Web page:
When Tory Health Minister Henry Willink first proposed the National Health Service in 1944 with the publication of his White Paper "A National Health Service", his idea immediately gathered cross-party support.
It was included in the manifestos for all major parties in the election following the war. And, after Labour’s comprehensive victory, new Health Minister Aneurin Bevan took up the reins. Then opinion diverged.
Though Bevan wanted a centrally-controlled NHS, the Conservatives put forward an amendment to his Bill which would have maintained local administration of the NHS through keeping connections with local authorities, on the basis that it might otherwise lose the personal relationship and understanding between doctor and patient; between local needs and local services.
The amendment was defeated (as opposition amendments are), and the NHS was born as a nationally administered body. But local control has been growing over the past 70 years, and now the Taunton and Somerset Foundation Trust does indeed tailor our services according to need. But of course there are huge pressures, both locally and nationally.
Yes, it may be true that the NHS was last year judged the best, safest and most affordable healthcare system of the world’s 11 largest economy countries, ranked by experts from the Commonwealth Fund health think-tank. And they came to the same conclusion four years ago.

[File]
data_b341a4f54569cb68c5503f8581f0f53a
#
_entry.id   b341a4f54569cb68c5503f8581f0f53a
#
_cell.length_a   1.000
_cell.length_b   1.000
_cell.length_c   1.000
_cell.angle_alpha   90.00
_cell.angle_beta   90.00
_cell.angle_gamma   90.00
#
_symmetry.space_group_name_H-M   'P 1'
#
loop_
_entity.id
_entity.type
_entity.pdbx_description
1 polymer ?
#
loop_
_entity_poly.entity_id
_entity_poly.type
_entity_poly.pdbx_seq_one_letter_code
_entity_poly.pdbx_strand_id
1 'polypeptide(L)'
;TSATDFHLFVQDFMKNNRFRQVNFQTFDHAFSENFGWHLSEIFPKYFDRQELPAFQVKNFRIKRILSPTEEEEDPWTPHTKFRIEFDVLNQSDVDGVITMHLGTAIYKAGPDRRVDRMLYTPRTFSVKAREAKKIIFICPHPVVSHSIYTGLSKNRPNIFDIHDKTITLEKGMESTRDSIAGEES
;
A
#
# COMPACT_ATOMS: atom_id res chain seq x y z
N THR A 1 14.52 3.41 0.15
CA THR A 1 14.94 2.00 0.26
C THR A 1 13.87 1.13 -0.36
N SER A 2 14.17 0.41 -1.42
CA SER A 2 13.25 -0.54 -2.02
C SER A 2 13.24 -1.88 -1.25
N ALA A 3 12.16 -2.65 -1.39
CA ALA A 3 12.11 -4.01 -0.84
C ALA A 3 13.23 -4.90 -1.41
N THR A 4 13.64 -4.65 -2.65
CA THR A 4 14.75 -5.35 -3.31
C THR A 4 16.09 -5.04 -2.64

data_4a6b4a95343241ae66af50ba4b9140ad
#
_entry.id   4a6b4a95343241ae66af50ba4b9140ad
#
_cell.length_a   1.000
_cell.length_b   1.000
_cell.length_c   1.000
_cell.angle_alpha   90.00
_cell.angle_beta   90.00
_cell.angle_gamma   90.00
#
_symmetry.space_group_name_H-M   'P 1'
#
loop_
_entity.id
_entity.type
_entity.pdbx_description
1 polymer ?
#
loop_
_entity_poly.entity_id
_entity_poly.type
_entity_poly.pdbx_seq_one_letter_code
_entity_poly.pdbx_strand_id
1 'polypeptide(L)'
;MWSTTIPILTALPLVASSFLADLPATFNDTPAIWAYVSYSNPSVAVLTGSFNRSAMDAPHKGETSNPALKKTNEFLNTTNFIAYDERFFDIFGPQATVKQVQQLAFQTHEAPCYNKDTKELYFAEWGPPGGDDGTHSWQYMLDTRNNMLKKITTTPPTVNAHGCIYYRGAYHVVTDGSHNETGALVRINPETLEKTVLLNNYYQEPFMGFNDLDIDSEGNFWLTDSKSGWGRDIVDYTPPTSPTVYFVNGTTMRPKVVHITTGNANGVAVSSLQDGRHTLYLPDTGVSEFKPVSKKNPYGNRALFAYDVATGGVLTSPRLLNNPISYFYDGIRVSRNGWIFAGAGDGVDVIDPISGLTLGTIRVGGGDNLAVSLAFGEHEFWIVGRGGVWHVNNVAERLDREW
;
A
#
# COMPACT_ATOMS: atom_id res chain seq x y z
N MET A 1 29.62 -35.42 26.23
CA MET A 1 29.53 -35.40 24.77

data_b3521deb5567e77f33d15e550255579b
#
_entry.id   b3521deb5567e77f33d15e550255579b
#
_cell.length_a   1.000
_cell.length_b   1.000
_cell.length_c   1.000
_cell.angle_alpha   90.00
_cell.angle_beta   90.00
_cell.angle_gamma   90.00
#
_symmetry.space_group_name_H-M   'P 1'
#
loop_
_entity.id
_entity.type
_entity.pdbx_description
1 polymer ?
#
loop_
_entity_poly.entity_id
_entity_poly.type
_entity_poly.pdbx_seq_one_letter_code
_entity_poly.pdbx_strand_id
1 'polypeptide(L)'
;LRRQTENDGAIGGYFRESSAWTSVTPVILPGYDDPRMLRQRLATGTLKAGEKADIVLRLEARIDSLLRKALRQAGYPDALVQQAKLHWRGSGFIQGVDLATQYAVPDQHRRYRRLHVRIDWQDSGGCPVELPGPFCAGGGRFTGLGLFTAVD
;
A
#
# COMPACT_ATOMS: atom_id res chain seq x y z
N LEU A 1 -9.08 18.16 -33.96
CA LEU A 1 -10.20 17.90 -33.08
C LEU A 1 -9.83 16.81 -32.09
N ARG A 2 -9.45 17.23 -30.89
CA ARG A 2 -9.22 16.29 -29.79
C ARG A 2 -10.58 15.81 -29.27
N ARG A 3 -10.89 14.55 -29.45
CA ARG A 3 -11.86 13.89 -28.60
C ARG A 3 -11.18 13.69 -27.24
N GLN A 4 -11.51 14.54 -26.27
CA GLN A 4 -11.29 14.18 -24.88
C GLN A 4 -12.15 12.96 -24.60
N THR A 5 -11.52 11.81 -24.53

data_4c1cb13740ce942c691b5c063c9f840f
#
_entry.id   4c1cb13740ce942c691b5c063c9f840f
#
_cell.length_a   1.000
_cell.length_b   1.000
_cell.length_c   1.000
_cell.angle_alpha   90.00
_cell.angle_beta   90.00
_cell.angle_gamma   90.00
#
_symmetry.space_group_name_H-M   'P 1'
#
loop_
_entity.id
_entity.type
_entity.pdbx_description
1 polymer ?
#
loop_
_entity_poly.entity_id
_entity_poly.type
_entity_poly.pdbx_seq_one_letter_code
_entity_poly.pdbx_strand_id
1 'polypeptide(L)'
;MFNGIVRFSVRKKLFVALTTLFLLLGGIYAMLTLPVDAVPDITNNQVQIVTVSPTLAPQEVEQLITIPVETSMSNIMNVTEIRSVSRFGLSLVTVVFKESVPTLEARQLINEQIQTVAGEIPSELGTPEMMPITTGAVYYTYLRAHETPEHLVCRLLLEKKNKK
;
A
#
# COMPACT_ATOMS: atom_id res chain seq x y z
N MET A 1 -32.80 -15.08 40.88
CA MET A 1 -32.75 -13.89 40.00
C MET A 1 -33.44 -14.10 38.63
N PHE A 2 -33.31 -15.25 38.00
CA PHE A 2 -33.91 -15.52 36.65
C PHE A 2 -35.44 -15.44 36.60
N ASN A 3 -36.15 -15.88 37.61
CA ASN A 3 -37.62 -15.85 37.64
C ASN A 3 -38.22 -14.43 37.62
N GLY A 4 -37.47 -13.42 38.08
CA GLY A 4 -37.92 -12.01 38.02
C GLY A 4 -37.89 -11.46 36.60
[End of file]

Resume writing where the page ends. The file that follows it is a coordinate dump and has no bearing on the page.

Yes, it may be true that, here at Somerset’s A&E, 772 more patients were seen in less than 4hrs in 2016/17 compared to 2009/10, and that 92% of all patients were seen in less than 4hrs in 2016/17.
Yes, it may be true that 6,699 more operations were performed in 2016/17 than 2009/10 (up 32%); that 50,548 more diagnostic tests were performed in 2016/17 than 2009/10 (up 67%); that the number of doctors at Taunton and Somerset has increased by 6% from 2015-18 and at Yeovil by 13%.
Without wanting to labour the point, yes, the overall Care Quality Commission rating for Taunton and Somerset is Good, and 97% of General Practices have been rated Good or Outstanding.
Yes, between 2015/2016, funding for Somerset’s sustainability and transformation partnership area rose by 16% and overall funding for NHS Somerset CCG increased by roughly £722 million.
But that’s not the whole story. We still face huge challenges. GP numbers are falling and it’s enormously hard to recruit GPs here in the West Country. Costs continue to rise, and despite an additional £43m recently announced for the South West, and an additional £20bn a year going into the NHS overall, there’s much to do.
That’s why I joined MPs from all parties to write recently to the Prime Minster asking her to set up a Royal Commission into the future of the NHS.
We need to have a truly cross-party, non-political look at all the alternatives for the future, so that we can all agree on how our world-class healthcare system can remain fit and sustainable both locally and nationally, not for the last century but for this one and the next. That’s the opportunity we must now grab with both hands.